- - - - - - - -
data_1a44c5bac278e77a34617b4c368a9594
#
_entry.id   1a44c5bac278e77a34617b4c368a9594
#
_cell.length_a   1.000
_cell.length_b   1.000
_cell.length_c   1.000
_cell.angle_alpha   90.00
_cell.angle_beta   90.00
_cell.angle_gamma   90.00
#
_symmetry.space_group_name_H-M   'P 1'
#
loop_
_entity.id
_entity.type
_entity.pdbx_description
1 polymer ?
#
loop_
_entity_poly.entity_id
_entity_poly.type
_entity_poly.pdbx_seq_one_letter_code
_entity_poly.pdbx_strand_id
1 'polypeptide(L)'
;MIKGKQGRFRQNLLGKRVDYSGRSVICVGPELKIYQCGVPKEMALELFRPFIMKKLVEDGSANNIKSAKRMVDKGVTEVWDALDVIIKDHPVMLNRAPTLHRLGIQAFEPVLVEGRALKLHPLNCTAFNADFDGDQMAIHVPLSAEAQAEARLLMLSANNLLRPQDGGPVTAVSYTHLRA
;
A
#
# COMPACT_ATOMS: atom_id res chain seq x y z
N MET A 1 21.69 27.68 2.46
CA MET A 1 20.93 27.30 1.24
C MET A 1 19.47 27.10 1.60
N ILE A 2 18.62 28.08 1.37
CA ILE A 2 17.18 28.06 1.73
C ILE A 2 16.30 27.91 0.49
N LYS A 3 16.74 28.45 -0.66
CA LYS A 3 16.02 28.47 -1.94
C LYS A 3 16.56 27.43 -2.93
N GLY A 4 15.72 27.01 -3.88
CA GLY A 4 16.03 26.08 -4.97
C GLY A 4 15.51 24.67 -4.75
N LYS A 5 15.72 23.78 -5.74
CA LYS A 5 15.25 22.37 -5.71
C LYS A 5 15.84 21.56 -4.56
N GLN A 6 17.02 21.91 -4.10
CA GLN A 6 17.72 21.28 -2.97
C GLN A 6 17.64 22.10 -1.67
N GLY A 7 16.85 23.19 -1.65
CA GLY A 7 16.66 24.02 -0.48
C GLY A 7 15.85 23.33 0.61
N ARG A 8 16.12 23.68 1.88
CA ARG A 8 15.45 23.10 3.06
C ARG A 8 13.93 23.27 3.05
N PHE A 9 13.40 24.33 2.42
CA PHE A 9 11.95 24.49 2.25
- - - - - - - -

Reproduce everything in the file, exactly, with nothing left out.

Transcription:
data_1a44c5bac278e77a34617b4c368a9594
#
_entry.id   1a44c5bac278e77a34617b4c368a9594
#
_cell.length_a   1.000
_cell.length_b   1.000
_cell.length_c   1.000
_cell.angle_alpha   90.00
_cell.angle_beta   90.00
_cell.angle_gamma   90.00
#
_symmetry.space_group_name_H-M   'P 1'
#
loop_
_entity.id
_entity.type
_entity.pdbx_description
1 polymer ?
#
loop_
_entity_poly.entity_id
_entity_poly.type
_entity_poly.pdbx_seq_one_letter_code
_entity_poly.pdbx_strand_id
1 'polypeptide(L)'
;MIKGKQGRFRQNLLGKRVDYSGRSVICVGPELKIYQCGVPKEMALELFRPFIMKKLVEDGSANNIKSAKRMVDKGVTEVWDALDVIIKDHPVMLNRAPTLHRLGIQAFEPVLVEGRALKLHPLNCTAFNADFDGDQMAIHVPLSAEAQAEARLLMLSANNLLRPQDGGPVTAVSYTHLRA
;
A
#
# COMPACT_ATOMS: atom_id res chain seq x y z
N MET A 1 21.69 27.68 2.46
CA MET A 1 20.93 27.30 1.24
C MET A 1 19.47 27.10 1.60
N ILE A 2 18.62 28.08 1.37
CA ILE A 2 17.18 28.06 1.73
C ILE A 2 16.30 27.91 0.49
N LYS A 3 16.74 28.45 -0.66
CA LYS A 3 16.02 28.47 -1.94
C LYS A 3 16.56 27.43 -2.93
N GLY A 4 15.72 27.01 -3.88
CA GLY A 4 16.03 26.08 -4.97
C GLY A 4 15.51 24.67 -4.75
N LYS A 5 15.72 23.78 -5.74
CA LYS A 5 15.25 22.37 -5.71
C LYS A 5 15.84 21.56 -4.56
N GLN A 6 17.02 21.91 -4.10
CA GLN A 6 17.72 21.28 -2.97
C GLN A 6 17.64 22.10 -1.67
N GLY A 7 16.85 23.19 -1.65
CA GLY A 7 16.66 24.02 -0.48
C GLY A 7 15.85 23.33 0.61
N ARG A 8 16.12 23.68 1.88
CA ARG A 8 15.45 23.10 3.06
C ARG A 8 13.93 23.27 3.05
N PHE A 9 13.40 24.33 2.42
CA PHE A 9 11.95 24.49 2.25